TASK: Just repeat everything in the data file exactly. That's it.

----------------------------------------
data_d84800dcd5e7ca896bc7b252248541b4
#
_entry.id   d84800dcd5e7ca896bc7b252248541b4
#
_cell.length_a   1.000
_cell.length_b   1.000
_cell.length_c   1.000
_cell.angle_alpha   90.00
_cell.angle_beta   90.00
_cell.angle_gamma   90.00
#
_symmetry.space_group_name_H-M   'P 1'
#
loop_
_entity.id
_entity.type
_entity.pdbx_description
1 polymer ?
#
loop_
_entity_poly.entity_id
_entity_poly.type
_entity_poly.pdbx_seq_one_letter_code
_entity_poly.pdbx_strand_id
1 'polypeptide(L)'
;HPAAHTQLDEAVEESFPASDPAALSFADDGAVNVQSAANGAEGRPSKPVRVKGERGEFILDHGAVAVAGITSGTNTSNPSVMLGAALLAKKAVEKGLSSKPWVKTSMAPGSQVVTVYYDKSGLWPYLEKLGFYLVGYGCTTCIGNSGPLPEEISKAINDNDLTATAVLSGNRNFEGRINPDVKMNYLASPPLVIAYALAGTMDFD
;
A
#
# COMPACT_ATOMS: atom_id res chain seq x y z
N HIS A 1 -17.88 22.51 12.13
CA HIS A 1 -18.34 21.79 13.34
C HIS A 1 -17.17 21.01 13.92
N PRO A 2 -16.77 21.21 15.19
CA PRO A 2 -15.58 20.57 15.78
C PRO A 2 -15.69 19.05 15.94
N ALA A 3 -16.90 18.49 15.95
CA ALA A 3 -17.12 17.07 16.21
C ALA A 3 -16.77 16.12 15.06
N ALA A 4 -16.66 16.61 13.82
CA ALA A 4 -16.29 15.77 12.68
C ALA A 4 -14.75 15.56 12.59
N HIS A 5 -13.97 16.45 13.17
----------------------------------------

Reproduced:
data_d84800dcd5e7ca896bc7b252248541b4
#
_entry.id   d84800dcd5e7ca896bc7b252248541b4
#
_cell.length_a   1.000
_cell.length_b   1.000
_cell.length_c   1.000
_cell.angle_alpha   90.00
_cell.angle_beta   90.00
_cell.angle_gamma   90.00
#
_symmetry.space_group_name_H-M   'P 1'
#
loop_
_entity.id
_entity.type
_entity.pdbx_description
1 polymer ?
#
loop_
_entity_poly.entity_id
_entity_poly.type
_entity_poly.pdbx_seq_one_letter_code
_entity_poly.pdbx_strand_id
1 'polypeptide(L)'
;HPAAHTQLDEAVEESFPASDPAALSFADDGAVNVQSAANGAEGRPSKPVRVKGERGEFILDHGAVAVAGITSGTNTSNPSVMLGAALLAKKAVEKGLSSKPWVKTSMAPGSQVVTVYYDKSGLWPYLEKLGFYLVGYGCTTCIGNSGPLPEEISKAINDNDLTATAVLSGNRNFEGRINPDVKMNYLASPPLVIAYALAGTMDFD
;
A
#
# COMPACT_ATOMS: atom_id res chain seq x y z
N HIS A 1 -17.88 22.51 12.13
CA HIS A 1 -18.34 21.79 13.34
C HIS A 1 -17.17 21.01 13.92
N PRO A 2 -16.77 21.21 15.19
CA PRO A 2 -15.58 20.57 15.78
C PRO A 2 -15.69 19.05 15.94
N ALA A 3 -16.90 18.49 15.95
CA ALA A 3 -17.12 17.07 16.21
C ALA A 3 -16.77 16.12 15.06
N ALA A 4 -16.66 16.61 13.82
CA ALA A 4 -16.29 15.77 12.68
C ALA A 4 -14.75 15.56 12.59
N HIS A 5 -13.97 16.45 13.17